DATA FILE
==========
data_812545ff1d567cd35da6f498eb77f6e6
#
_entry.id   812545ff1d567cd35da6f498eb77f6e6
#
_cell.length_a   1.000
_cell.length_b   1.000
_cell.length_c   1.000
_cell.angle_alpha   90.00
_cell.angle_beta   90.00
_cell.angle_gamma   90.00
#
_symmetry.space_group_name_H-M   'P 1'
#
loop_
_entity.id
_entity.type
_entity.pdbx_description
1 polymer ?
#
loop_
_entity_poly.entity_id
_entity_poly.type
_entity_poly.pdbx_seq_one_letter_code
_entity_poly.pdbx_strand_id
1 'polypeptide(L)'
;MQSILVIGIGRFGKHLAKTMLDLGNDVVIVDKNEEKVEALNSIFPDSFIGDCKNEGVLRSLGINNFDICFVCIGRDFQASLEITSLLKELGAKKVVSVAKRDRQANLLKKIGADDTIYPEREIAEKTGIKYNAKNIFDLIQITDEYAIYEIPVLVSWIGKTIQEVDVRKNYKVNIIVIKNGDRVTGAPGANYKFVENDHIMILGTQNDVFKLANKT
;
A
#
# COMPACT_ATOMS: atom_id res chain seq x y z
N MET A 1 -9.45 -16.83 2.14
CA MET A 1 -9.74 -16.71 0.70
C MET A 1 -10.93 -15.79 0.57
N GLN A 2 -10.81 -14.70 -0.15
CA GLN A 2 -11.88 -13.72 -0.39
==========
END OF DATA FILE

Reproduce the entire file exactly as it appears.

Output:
data_812545ff1d567cd35da6f498eb77f6e6
#
_entry.id   812545ff1d567cd35da6f498eb77f6e6
#
_cell.length_a   1.000
_cell.length_b   1.000
_cell.length_c   1.000
_cell.angle_alpha   90.00
_cell.angle_beta   90.00
_cell.angle_gamma   90.00
#
_symmetry.space_group_name_H-M   'P 1'
#
loop_
_entity.id
_entity.type
_entity.pdbx_description
1 polymer ?
#
loop_
_entity_poly.entity_id
_entity_poly.type
_entity_poly.pdbx_seq_one_letter_code
_entity_poly.pdbx_strand_id
1 'polypeptide(L)'
;MQSILVIGIGRFGKHLAKTMLDLGNDVVIVDKNEEKVEALNSIFPDSFIGDCKNEGVLRSLGINNFDICFVCIGRDFQASLEITSLLKELGAKKVVSVAKRDRQANLLKKIGADDTIYPEREIAEKTGIKYNAKNIFDLIQITDEYAIYEIPVLVSWIGKTIQEVDVRKNYKVNIIVIKNGDRVTGAPGANYKFVENDHIMILGTQNDVFKLANKT
;
A
#
# COMPACT_ATOMS: atom_id res chain seq x y z
N MET A 1 -9.45 -16.83 2.14
CA MET A 1 -9.74 -16.71 0.70
C MET A 1 -10.93 -15.79 0.57
N GLN A 2 -10.81 -14.70 -0.15
CA GLN A 2 -11.88 -13.72 -0.39